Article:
Dulcitius

Dulcitius is a Latin comedy written by Hrosvitha of Gandersheim, a member of the female Abbey of Gandersheim in Lower Saxony Written between 935 973, Dulcitius is widely believed to be her most comic work The play treats the figure of Dulcitius, governor of Thessalonica, as a subject for a comedy in the style of Terence Although the play is dark its plot depicts the iDulcitius is a Latin comedy written by Hrosvitha of Gandersheim, a member of the female Abbey of Gandersheim in Lower Saxony Written between 935 973, Dulcitius is widely believed to be her most comic work The play treats the figure of Dulcitius, governor of Thessalonica, as a subject for a comedy in the style of Terence Although the play is dark its plot depicts the imprisonment and martyrdom of the three sisters, Agape, Chionia, and Irena, at Dulcitius s hand nevertheless its business is presumably deemed less grave because of the reward awaiting the Christian sufferers.
Dulcitius Dulcitius is a Latin comedy written by Hrosvitha of Gandersheim a member of the female Abbey of Gandersheim in Lower Saxony Written between Dulcitius is widely believed to be her most comic

  • Title: Dulcitius
  • Author: Hrotsvitha
  • ISBN: 9783150075241
  • Page: 205
  • Format: None
  • 1 thought on “Dulcitius”

    1. Disclaimer- I’m in a “Women in Medieval Literature” class this semester, so yes I’m going to add every little thing we read just so I can feel better about my ‘read’ numbers. This was the first thing we read and I thought it was entertaining, much funnier than I was expecting, and i’ll be looking forward to discussing it more in class.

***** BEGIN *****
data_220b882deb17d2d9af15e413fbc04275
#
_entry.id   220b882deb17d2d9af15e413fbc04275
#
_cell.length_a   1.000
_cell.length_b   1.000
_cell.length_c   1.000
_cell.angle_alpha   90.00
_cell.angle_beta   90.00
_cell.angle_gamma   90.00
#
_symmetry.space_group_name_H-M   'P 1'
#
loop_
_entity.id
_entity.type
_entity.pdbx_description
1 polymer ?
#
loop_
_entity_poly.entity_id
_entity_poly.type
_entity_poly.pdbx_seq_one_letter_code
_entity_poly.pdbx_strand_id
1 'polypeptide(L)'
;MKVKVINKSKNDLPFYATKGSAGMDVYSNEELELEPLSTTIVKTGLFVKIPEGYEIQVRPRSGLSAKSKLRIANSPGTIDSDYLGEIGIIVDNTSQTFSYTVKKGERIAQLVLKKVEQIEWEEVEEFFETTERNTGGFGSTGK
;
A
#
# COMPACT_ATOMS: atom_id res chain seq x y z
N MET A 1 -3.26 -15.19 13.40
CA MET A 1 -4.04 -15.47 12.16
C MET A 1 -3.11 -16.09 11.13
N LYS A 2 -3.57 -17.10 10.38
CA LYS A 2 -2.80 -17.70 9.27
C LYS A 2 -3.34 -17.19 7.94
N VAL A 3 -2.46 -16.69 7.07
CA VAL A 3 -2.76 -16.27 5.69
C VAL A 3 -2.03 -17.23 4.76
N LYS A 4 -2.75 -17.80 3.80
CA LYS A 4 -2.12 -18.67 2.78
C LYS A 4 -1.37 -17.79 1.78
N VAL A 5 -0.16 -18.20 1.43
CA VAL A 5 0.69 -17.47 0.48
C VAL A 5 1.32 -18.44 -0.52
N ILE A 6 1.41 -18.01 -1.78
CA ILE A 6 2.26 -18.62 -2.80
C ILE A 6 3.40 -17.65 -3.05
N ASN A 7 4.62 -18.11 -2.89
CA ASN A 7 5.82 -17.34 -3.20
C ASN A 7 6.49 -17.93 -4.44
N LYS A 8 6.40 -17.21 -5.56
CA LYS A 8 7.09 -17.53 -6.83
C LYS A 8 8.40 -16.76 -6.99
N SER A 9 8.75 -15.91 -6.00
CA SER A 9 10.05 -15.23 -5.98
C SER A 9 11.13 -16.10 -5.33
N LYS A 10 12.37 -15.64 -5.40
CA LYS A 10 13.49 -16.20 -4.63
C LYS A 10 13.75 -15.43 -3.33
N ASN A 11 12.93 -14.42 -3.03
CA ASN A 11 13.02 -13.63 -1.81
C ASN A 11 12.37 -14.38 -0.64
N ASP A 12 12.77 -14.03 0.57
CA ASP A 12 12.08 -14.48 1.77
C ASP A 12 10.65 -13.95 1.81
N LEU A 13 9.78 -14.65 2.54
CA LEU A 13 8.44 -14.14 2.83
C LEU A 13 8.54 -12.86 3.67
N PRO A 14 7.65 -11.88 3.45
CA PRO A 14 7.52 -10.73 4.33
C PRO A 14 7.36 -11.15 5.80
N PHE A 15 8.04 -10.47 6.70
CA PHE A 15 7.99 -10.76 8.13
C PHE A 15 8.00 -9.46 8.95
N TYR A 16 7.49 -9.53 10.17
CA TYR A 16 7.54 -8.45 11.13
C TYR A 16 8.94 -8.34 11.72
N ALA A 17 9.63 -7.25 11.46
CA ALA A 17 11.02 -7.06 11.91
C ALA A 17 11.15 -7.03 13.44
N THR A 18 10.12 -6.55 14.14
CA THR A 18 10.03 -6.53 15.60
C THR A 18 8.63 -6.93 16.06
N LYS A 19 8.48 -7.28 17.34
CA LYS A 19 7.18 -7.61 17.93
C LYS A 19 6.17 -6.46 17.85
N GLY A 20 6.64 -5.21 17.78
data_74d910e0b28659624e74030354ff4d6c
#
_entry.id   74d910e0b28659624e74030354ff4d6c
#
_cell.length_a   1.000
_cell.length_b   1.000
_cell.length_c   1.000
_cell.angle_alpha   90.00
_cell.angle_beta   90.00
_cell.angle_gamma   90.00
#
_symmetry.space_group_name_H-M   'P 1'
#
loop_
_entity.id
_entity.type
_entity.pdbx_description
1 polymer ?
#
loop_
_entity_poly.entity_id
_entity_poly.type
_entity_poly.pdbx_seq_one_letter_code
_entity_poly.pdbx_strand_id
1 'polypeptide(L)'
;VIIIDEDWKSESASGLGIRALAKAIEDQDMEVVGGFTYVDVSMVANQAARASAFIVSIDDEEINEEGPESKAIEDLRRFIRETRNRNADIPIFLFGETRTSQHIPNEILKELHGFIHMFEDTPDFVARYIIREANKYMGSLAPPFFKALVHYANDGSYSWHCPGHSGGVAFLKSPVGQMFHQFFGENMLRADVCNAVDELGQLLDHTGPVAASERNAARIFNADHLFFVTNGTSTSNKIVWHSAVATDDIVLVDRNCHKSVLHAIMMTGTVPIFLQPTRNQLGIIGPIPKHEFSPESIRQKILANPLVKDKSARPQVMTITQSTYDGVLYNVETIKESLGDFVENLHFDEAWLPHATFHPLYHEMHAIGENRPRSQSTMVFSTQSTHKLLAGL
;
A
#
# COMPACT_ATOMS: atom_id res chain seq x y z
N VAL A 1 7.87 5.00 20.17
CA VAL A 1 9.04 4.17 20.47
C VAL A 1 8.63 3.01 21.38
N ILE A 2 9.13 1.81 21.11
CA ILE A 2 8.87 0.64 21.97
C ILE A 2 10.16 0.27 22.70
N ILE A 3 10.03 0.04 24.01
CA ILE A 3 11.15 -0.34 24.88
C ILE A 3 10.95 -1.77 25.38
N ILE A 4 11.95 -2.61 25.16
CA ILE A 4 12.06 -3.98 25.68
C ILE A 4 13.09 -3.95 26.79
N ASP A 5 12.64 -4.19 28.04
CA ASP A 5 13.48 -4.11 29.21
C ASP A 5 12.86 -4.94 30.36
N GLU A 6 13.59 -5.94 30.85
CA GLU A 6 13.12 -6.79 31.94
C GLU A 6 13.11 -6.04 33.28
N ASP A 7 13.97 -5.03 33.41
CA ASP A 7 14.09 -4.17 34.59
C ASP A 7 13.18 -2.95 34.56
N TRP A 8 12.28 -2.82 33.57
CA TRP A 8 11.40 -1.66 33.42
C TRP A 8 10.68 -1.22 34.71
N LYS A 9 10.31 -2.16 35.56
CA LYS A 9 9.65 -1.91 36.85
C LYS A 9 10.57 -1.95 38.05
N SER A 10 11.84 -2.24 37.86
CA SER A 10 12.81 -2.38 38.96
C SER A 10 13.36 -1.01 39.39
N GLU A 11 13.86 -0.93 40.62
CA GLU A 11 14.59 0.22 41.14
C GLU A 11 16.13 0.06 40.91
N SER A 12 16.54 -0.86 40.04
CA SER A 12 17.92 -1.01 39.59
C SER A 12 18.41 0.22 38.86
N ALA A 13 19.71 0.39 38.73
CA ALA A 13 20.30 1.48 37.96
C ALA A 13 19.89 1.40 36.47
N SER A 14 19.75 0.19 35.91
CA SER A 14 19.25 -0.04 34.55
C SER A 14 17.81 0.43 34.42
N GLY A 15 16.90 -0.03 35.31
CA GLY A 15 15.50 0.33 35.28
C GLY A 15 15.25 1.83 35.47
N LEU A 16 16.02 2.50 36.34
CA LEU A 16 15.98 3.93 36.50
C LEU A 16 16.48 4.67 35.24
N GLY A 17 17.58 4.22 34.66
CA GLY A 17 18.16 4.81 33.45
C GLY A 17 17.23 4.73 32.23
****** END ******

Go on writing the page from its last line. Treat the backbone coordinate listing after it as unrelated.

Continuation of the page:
2. I figured it had to be about time to read the first female playwright's play since I had made it my express goal to read all other first things out there (first recorded play and written work, et cetera). And yeah, I wasn't a big fan.If you're thinking that Dulcitius is about a guy named Dulcitius you'd be partially correct. It's about the three Christian virgins Agape, Chiona, and Irena as they're brutally tortured by the Roman powers-that-be (one of them being Dulcitius). So I don't quite unde [...]

    3. this odd little christian play was also oddly the most entertaining play read in my textbook so far! for once everything rhymed, and there was a clear comedy with just-as-clear serious allegorical elements! the power of women being just plain smarter than literally all the men around them! I'm not religious, so the christian messages did nothing for me (sorry hrotsvitha, didn't convert me this time), but I appreciated that they were not so specific to christianity, since the basic themes of the [...]

    4. Dulcitius is a short play by a 10th century nun. In most aspects it pales in comparison with the work of Greece and the Golden age of the fallen empire, especially in length, depth and technical quality. It is nonetheless elevated by the passion its author infuses and the very believable female characters, I mean, as it is reflected in the style of voice and dialogues, not especially their actions.Granted, I imagine there is little a girl freshly confronted with the loving religion herein contem [...]

    5. I had never heard of Hrotsvitha until I took a class in theatre history, ranging from classical Greco-Roman plays to about 1500. This play of hers is clearly meant to express its message (the triumph of faith in Christ against persecution leading to martyrdom) regardless of beauty of expression (there isn't much) or character development (again, slim pickings). If you want to read this extremely brief play (in my Norton textbook, it was only six-and-a-half pages) for the sake of historical compl [...]

    6. *1.8I can't say I cared for it too much. Maybe it would've been better in the original (Latin)?The translation felt overly terse – or perhaps that is not an artifact of the language so much as the stylistic convention at the time. Either way, it seemed half (or more) of the dialogue's purpose was to describe what they were doing. It was funny only in a very surface way – and perhaps this is just me being me and generally not appreciating comedies so much – but like, a guy tries to kiss(/ra [...]

    7. Finally done. Read this in the original Latin for class. Silly, but not in an engaging way. In English, I'm sure this would be a much more enjoyable read.

    Leave a Reply

    Your email address will not be published. Required fields are marked *